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Photoshop CS6 One-on-One: Advanced

Using the Selection Bleed option


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Photoshop CS6 One-on-One: Advanced

with Deke McClelland

Video: Using the Selection Bleed option

In this movie I'll introduce you to selection bleed, and the idea is this: If you select a portion of an image and you apply any of the filters in the Filter Gallery, then you can choose whether or not to bleed the deselected portion of the image into the selected region. Now when you're using a filter like Gaussian blur, this happens automatically. The great thing about Field Blur and the others is that it doesn't happen automatically, and I'll provide you with a couple of examples. Over the course of this first project, which is going to bleed, if you will, into the next movie.
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  1. 30m 4s
    1. Welcome to One-on-One
      2m 19s
    2. Loading the dekeKeys keyboard shortcuts
      6m 5s
    3. Remapping your Macintosh OS shortcuts
      3m 4s
    4. Adjusting a few general preferences
      4m 3s
    5. Using the visual HUD color picker
      2m 2s
    6. The interface and performance settings
      5m 31s
    7. Adjusting the color settings in Photoshop
      7m 0s
  2. 47m 0s
    1. Smart Objects
      1m 36s
    2. Three ways to place a Smart Object
      3m 6s
    3. Copying and pasting from Adobe Illustrator
      4m 11s
    4. Transforming and warping a vector object
      4m 48s
    5. Blending a Smart Object into a photograph
      3m 10s
    6. Blurring with a nested Smart Filter
      4m 57s
    7. Editing a Smart Object in Illustrator
      3m 20s
    8. Creating "true clones"
      3m 50s
    9. Duplicating a group of clones
      2m 53s
    10. Breaking the Smart Object link
      2m 53s
    11. Styling and blending Smart Objects
      2m 44s
    12. Editing originals; updating clones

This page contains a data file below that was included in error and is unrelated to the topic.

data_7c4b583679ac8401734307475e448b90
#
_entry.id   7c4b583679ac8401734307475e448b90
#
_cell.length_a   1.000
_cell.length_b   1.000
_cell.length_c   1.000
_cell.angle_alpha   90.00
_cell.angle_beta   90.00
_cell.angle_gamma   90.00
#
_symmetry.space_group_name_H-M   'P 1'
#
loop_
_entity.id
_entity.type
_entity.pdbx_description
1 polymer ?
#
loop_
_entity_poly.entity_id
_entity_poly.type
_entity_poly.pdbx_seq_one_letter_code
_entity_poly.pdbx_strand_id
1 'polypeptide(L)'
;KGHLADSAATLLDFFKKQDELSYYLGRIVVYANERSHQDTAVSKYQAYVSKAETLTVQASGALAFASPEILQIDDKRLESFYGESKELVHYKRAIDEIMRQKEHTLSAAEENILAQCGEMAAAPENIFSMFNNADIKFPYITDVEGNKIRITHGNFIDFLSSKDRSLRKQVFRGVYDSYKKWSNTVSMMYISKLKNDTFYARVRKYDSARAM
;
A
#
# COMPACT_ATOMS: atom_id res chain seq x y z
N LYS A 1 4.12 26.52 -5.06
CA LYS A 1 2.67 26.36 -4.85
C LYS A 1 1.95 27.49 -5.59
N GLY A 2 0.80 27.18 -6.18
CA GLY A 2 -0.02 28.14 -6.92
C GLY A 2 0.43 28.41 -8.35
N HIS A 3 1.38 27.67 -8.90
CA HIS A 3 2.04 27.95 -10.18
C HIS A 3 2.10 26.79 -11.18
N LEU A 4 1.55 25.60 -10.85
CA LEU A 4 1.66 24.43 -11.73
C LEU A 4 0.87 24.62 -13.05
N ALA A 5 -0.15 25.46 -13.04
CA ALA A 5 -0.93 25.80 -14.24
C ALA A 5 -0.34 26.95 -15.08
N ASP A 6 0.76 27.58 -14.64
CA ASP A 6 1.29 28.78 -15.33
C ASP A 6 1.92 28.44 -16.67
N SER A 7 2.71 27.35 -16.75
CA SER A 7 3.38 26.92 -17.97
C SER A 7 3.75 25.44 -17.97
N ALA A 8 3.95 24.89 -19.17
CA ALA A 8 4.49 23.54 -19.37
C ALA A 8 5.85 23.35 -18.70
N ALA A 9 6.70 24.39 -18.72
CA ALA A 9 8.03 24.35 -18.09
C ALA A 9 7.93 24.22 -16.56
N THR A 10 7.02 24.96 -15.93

3m 41s
    13. Removing people from a scene with Median
      5m 51s
  3. 29m 59s
    1. Luminance meets sharpening
      1m 2s
    2. Correcting for lens distortion
      4m 39s
    3. Introducing Shadows/Highlights
      3m 54s
    4. Mitigating halos with Radius values
      4m 19s
    5. Enhancing the effects of Midtone Contrast
      3m 18s
    6. Creating a "bounce" with Gaussian Blur
      3m 29s
    7. Sharpening on top of blur
      2m 47s
    8. Masking a group of Smart Filters
      2m 53s
    9. Reducing the density of a layer mask
      3m 38s
  4. 49m 10s
    1. Using Curves
      2m 40s
    2. Introducing the Curves adjustment
      7m 36s
    3. Adding and editing points on a curve
      6m 27s
    4. Winning Curves tips and tricks
      8m 12s
    5. Correcting a challenging image
      6m 33s
    6. Selecting and darkening highlights
      4m 39s
    7. Neutralizing colors and smoothing transitions
      6m 6s
    8. The new automatic Curves function
      6m 57s
  5. 1h 31m
    1. Camera Raw
      2m 11s
    2. Opening and editing multiple images
      8m 1s
    3. Correcting white balance
      4m 8s
    4. The revamped Exposure controls
      8m 8s
    5. Working with archival images
      7m 54s
    6. The Spot Removal and Graduated Filter tools
      6m 4s
    7. Painting edits with the Adjustment Brush
      7m 23s
    8. Tone Curves (and why you don't need them)
      5m 57s
    9. Straighten, crop, and geometric distortions
      5m 17s
    10. Applying manual lens corrections
      5m 14s
    11. Vignette, chromatic aberration, and fringe
      6m 49s
    12. Selective hue, saturation, and luminance